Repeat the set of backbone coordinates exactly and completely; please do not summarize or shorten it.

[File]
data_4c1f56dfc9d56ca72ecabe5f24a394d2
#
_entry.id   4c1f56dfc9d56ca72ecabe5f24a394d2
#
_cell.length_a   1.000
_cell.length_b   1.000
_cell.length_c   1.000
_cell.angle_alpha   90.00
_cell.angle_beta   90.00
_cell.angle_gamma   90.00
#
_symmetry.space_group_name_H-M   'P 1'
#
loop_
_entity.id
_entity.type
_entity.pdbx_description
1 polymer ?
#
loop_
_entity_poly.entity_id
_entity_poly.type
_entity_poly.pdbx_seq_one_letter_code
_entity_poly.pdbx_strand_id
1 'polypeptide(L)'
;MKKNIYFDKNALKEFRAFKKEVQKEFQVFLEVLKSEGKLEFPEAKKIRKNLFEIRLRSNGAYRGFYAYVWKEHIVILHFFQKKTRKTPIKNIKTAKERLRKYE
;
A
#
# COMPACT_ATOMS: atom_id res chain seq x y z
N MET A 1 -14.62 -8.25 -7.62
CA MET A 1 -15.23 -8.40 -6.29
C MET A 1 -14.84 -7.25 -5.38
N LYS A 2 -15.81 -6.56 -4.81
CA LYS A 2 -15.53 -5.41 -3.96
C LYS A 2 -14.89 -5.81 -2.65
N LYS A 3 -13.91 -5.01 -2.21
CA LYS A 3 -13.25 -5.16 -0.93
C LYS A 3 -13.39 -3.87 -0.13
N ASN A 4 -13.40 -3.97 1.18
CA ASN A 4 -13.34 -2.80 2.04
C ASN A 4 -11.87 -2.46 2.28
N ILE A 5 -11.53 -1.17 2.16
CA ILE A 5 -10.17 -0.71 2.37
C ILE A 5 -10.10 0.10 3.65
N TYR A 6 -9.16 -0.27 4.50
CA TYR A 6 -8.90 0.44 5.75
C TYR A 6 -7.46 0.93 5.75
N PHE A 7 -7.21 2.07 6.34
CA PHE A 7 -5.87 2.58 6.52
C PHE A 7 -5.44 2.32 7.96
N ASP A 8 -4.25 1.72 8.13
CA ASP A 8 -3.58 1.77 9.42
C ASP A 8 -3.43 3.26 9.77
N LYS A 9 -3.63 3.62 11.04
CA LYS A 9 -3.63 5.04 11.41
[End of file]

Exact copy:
data_4c1f56dfc9d56ca72ecabe5f24a394d2
#
_entry.id   4c1f56dfc9d56ca72ecabe5f24a394d2
#
_cell.length_a   1.000
_cell.length_b   1.000
_cell.length_c   1.000
_cell.angle_alpha   90.00
_cell.angle_beta   90.00
_cell.angle_gamma   90.00
#
_symmetry.space_group_name_H-M   'P 1'
#
loop_
_entity.id
_entity.type
_entity.pdbx_description
1 polymer ?
#
loop_
_entity_poly.entity_id
_entity_poly.type
_entity_poly.pdbx_seq_one_letter_code
_entity_poly.pdbx_strand_id
1 'polypeptide(L)'
;MKKNIYFDKNALKEFRAFKKEVQKEFQVFLEVLKSEGKLEFPEAKKIRKNLFEIRLRSNGAYRGFYAYVWKEHIVILHFFQKKTRKTPIKNIKTAKERLRKYE
;
A
#
# COMPACT_ATOMS: atom_id res chain seq x y z
N MET A 1 -14.62 -8.25 -7.62
CA MET A 1 -15.23 -8.40 -6.29
C MET A 1 -14.84 -7.25 -5.38
N LYS A 2 -15.81 -6.56 -4.81
CA LYS A 2 -15.53 -5.41 -3.96
C LYS A 2 -14.89 -5.81 -2.65
N LYS A 3 -13.91 -5.01 -2.21
CA LYS A 3 -13.25 -5.16 -0.93
C LYS A 3 -13.39 -3.87 -0.13
N ASN A 4 -13.40 -3.97 1.18
CA ASN A 4 -13.34 -2.80 2.04
C ASN A 4 -11.87 -2.46 2.28
N ILE A 5 -11.53 -1.17 2.16
CA ILE A 5 -10.17 -0.71 2.37
C ILE A 5 -10.10 0.10 3.65
N TYR A 6 -9.16 -0.27 4.50
CA TYR A 6 -8.90 0.44 5.75
C TYR A 6 -7.46 0.93 5.75
N PHE A 7 -7.21 2.07 6.34
CA PHE A 7 -5.87 2.58 6.52
C PHE A 7 -5.44 2.32 7.96
N ASP A 8 -4.25 1.72 8.13
CA ASP A 8 -3.58 1.77 9.42
C ASP A 8 -3.43 3.26 9.77
N LYS A 9 -3.63 3.62 11.04
CA LYS A 9 -3.63 5.04 11.41